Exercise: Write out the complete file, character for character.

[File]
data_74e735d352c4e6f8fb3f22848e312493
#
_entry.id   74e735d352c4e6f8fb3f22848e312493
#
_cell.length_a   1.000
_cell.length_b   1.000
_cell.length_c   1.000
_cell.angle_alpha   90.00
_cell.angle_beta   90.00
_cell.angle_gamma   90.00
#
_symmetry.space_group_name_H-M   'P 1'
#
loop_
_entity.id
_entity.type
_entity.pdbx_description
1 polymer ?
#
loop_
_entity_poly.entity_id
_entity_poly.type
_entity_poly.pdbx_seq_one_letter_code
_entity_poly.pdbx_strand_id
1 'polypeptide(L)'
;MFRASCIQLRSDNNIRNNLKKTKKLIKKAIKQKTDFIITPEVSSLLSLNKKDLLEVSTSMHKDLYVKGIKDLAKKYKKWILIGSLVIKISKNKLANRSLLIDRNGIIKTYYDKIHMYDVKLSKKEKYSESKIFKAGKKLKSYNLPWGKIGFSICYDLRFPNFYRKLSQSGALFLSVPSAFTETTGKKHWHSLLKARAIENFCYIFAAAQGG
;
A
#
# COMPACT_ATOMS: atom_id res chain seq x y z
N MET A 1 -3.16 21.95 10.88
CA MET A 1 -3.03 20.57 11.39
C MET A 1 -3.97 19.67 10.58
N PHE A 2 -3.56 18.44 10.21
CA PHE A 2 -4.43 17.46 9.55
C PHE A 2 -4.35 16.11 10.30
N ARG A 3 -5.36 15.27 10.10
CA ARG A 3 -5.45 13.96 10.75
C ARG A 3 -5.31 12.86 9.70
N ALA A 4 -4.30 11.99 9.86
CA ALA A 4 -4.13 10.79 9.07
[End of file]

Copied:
data_74e735d352c4e6f8fb3f22848e312493
#
_entry.id   74e735d352c4e6f8fb3f22848e312493
#
_cell.length_a   1.000
_cell.length_b   1.000
_cell.length_c   1.000
_cell.angle_alpha   90.00
_cell.angle_beta   90.00
_cell.angle_gamma   90.00
#
_symmetry.space_group_name_H-M   'P 1'
#
loop_
_entity.id
_entity.type
_entity.pdbx_description
1 polymer ?
#
loop_
_entity_poly.entity_id
_entity_poly.type
_entity_poly.pdbx_seq_one_letter_code
_entity_poly.pdbx_strand_id
1 'polypeptide(L)'
;MFRASCIQLRSDNNIRNNLKKTKKLIKKAIKQKTDFIITPEVSSLLSLNKKDLLEVSTSMHKDLYVKGIKDLAKKYKKWILIGSLVIKISKNKLANRSLLIDRNGIIKTYYDKIHMYDVKLSKKEKYSESKIFKAGKKLKSYNLPWGKIGFSICYDLRFPNFYRKLSQSGALFLSVPSAFTETTGKKHWHSLLKARAIENFCYIFAAAQGG
;
A
#
# COMPACT_ATOMS: atom_id res chain seq x y z
N MET A 1 -3.16 21.95 10.88
CA MET A 1 -3.03 20.57 11.39
C MET A 1 -3.97 19.67 10.58
N PHE A 2 -3.56 18.44 10.21
CA PHE A 2 -4.43 17.46 9.55
C PHE A 2 -4.35 16.11 10.30
N ARG A 3 -5.36 15.27 10.10
CA ARG A 3 -5.45 13.96 10.75
C ARG A 3 -5.31 12.86 9.70
N ALA A 4 -4.30 11.99 9.86
CA ALA A 4 -4.13 10.79 9.07